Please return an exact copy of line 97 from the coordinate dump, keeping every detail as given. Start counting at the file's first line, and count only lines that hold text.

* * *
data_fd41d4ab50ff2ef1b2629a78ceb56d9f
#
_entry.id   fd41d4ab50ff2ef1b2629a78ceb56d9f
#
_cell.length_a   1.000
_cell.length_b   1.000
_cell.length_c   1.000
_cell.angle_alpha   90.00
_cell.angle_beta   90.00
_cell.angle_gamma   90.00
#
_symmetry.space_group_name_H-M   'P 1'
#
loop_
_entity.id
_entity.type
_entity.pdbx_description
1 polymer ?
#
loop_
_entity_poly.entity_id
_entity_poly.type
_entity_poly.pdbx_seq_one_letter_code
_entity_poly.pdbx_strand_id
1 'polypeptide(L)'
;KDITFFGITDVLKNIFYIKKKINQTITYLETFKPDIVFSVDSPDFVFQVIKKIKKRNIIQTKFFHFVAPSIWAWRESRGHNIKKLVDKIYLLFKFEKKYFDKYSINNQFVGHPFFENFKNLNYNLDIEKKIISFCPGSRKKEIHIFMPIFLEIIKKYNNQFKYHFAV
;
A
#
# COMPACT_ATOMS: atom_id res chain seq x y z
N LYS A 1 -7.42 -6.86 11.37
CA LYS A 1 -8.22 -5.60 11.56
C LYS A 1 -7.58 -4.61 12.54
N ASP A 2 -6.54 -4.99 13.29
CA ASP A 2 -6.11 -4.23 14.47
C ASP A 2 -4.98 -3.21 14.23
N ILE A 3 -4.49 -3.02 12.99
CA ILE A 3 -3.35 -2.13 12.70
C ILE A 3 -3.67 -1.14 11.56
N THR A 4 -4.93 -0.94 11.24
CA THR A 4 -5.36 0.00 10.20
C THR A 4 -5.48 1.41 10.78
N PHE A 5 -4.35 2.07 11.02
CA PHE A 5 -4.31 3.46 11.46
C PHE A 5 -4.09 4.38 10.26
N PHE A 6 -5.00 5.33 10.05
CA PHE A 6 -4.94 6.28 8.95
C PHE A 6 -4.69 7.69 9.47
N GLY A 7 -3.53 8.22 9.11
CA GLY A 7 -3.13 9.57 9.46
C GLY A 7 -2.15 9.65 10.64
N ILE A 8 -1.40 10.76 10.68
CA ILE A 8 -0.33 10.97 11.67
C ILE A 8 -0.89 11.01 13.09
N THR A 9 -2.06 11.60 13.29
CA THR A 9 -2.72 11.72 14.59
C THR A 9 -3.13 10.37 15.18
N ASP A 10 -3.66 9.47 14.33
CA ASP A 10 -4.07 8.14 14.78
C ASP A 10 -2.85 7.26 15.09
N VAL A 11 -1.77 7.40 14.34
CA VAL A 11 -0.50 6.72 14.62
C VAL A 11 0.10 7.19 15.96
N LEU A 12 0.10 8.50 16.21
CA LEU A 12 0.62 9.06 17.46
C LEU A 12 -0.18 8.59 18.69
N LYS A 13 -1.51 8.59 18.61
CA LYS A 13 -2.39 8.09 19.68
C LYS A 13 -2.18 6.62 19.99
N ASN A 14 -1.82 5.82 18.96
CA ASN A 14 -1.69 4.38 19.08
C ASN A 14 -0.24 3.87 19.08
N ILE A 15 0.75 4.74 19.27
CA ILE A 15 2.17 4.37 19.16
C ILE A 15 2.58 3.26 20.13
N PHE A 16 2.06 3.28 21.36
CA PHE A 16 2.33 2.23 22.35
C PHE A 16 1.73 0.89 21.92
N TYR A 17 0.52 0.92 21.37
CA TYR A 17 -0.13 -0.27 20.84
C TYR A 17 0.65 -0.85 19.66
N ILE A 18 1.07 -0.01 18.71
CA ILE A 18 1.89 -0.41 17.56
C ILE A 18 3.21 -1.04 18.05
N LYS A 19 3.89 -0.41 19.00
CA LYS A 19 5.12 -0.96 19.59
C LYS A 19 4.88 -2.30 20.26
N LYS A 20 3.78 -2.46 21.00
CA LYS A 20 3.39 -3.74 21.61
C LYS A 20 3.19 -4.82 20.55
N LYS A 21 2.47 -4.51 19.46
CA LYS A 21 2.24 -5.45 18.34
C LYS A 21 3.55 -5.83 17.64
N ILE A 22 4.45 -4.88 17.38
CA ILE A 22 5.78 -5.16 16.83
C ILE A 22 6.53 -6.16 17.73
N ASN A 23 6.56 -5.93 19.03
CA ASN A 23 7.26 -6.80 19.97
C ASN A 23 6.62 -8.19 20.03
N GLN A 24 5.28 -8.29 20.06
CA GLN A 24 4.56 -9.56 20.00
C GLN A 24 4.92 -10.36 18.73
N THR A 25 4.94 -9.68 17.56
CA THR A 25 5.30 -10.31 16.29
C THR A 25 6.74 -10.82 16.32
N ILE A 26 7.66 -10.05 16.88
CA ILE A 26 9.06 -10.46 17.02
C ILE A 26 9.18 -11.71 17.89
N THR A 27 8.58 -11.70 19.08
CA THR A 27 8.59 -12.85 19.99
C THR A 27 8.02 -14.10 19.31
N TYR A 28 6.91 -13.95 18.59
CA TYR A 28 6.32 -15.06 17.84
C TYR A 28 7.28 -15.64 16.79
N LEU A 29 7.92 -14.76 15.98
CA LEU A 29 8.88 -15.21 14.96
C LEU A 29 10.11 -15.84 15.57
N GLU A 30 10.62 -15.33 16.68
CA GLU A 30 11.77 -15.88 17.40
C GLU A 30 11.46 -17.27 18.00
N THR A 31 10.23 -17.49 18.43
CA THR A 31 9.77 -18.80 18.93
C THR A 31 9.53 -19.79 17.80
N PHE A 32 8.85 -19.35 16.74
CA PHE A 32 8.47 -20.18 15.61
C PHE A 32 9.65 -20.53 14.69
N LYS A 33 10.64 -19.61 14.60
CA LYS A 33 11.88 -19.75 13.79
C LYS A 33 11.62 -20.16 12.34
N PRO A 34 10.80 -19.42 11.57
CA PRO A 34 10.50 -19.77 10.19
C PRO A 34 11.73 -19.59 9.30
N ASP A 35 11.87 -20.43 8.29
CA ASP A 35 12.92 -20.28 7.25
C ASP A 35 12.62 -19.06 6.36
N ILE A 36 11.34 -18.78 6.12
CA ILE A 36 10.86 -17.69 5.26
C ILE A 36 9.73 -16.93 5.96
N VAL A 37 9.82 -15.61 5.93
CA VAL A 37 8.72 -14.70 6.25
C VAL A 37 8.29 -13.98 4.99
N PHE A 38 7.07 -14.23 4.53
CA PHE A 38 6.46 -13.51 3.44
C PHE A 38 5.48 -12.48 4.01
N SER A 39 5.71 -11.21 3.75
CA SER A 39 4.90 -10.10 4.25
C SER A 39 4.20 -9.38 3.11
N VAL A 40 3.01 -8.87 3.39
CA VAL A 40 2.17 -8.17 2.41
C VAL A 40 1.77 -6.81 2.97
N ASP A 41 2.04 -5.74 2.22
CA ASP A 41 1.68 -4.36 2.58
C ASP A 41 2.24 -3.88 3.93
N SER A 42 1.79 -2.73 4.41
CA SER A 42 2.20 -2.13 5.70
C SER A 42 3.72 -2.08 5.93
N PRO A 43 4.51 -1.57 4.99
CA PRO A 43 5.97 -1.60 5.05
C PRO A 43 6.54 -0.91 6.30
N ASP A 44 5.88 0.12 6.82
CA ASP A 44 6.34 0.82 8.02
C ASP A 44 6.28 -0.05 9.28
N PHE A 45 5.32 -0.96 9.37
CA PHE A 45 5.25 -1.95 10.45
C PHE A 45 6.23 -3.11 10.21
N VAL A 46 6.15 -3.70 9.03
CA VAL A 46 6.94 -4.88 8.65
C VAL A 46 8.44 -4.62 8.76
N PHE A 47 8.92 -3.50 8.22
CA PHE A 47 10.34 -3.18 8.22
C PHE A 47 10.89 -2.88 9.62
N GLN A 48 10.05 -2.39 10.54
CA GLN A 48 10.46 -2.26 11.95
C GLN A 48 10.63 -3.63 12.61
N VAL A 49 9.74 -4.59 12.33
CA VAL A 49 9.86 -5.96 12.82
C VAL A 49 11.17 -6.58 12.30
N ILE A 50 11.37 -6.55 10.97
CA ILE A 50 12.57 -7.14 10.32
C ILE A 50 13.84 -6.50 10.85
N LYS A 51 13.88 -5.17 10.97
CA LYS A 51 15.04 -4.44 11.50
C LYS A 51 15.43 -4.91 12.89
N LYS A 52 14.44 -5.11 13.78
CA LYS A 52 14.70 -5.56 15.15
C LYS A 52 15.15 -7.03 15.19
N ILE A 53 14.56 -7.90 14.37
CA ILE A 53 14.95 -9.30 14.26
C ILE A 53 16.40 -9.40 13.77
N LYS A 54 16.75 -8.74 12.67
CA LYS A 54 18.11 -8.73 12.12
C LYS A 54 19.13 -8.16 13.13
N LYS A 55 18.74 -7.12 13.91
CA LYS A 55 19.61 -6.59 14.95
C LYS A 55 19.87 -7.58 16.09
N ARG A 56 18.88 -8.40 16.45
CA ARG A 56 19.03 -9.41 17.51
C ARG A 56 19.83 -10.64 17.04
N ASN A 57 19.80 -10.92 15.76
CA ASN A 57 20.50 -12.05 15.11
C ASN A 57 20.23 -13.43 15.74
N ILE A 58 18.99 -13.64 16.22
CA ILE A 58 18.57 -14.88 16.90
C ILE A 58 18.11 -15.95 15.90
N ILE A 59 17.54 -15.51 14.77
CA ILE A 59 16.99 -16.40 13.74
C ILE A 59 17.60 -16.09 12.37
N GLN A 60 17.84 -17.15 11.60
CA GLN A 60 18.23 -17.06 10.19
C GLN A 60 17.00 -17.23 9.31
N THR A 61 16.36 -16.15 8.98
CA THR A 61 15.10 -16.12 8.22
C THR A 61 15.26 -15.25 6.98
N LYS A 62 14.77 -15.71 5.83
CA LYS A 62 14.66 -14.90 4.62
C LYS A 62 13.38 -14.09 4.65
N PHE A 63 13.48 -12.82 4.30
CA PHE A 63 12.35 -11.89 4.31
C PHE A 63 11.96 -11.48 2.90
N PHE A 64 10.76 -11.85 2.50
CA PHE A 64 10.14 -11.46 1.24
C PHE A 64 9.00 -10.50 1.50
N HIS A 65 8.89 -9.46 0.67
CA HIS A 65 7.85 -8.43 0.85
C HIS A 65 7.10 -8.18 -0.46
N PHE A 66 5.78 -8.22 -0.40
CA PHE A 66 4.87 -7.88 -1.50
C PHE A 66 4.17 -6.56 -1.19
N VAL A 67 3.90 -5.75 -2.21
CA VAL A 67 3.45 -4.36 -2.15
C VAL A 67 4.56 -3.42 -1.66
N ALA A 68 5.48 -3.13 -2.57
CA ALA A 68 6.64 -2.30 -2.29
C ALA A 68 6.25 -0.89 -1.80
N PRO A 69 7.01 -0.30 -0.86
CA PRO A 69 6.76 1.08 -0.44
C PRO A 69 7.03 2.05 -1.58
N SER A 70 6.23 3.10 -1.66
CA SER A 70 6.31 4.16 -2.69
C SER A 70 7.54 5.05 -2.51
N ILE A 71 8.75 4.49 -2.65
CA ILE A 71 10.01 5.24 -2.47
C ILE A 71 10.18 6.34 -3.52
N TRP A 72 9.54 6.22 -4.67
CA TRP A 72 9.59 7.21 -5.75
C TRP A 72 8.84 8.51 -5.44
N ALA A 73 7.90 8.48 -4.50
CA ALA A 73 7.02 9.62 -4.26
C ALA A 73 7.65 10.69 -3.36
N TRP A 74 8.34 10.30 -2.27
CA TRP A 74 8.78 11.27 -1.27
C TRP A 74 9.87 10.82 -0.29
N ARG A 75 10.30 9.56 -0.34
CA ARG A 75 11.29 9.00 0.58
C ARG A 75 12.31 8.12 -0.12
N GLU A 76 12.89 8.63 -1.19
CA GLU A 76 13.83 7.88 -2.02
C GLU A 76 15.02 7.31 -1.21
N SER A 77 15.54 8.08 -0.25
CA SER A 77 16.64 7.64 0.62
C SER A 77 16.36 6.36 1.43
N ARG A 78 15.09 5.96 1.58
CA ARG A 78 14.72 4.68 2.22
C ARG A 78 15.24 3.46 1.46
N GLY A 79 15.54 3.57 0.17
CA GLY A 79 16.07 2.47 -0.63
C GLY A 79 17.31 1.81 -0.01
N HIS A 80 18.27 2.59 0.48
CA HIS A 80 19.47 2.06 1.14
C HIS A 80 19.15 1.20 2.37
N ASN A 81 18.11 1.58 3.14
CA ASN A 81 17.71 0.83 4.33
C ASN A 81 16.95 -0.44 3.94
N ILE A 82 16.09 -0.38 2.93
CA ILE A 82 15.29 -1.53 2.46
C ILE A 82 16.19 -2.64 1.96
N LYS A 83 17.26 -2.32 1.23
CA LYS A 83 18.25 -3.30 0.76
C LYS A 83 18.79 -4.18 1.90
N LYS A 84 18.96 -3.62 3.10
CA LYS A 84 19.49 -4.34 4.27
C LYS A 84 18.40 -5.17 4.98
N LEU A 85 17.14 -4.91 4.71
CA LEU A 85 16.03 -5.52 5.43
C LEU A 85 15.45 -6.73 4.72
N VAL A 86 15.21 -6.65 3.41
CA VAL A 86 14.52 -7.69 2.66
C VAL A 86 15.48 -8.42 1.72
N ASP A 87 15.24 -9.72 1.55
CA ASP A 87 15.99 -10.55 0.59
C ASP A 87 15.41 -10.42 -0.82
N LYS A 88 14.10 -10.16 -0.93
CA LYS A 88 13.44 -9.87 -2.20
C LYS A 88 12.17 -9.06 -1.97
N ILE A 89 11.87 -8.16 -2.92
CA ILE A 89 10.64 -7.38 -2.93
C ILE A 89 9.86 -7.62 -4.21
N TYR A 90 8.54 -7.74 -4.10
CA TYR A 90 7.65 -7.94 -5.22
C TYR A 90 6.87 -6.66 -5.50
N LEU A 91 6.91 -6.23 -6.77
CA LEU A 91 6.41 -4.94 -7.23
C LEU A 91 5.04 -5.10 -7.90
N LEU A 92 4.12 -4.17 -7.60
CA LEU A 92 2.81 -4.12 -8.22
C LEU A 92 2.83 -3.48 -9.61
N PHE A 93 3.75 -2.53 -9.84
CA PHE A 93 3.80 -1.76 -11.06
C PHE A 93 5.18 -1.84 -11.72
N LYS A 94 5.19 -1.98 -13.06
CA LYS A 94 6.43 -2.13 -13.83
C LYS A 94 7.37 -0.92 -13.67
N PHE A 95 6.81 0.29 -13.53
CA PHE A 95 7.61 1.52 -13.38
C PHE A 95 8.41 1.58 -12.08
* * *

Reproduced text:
N ASN A 23 6.56 -5.93 19.03